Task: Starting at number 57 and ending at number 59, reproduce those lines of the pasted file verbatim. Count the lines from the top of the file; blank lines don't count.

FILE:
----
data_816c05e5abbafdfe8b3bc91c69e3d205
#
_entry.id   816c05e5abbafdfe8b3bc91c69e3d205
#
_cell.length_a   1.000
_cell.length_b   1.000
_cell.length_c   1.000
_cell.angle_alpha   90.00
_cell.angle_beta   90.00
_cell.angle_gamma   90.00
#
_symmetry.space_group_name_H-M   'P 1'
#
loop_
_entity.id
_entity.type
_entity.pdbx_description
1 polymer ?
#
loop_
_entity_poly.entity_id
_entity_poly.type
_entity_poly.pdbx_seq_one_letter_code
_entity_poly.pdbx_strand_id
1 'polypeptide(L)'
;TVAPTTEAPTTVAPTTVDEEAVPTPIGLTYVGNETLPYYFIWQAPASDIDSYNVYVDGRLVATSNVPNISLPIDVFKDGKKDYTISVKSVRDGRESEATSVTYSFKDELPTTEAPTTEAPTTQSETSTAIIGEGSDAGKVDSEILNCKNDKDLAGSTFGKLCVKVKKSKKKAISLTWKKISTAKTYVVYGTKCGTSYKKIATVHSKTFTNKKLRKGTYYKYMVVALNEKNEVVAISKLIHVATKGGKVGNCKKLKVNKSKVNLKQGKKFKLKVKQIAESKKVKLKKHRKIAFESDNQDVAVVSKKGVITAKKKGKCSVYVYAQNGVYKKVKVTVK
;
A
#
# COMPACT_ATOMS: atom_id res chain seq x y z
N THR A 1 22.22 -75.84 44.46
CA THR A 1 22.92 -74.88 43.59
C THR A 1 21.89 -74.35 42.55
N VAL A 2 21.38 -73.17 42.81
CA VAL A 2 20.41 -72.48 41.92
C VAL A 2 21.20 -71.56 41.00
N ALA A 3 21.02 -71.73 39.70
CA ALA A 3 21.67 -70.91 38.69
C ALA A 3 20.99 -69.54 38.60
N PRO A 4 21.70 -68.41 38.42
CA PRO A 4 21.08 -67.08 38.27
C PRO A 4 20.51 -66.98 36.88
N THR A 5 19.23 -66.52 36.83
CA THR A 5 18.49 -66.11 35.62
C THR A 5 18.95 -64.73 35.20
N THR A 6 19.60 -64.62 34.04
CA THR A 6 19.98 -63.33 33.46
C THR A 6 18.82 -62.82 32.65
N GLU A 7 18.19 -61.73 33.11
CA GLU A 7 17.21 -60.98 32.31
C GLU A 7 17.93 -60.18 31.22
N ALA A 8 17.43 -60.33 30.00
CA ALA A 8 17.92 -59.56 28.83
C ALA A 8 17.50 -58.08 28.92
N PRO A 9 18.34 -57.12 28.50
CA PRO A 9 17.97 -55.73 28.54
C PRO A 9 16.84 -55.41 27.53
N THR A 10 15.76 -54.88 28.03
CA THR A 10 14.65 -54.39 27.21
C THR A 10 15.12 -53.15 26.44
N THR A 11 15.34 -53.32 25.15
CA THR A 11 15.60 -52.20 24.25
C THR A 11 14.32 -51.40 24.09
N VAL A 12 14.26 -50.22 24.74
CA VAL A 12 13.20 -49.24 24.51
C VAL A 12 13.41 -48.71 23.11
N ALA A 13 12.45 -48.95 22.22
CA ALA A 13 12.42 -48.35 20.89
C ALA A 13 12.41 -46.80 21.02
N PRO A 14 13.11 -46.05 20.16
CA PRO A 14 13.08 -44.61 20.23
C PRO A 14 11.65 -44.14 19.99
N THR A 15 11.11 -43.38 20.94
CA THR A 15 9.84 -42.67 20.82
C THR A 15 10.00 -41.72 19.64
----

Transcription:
C PRO A 9 16.84 -55.41 27.53
N THR A 10 15.76 -54.88 28.03
CA THR A 10 14.65 -54.39 27.21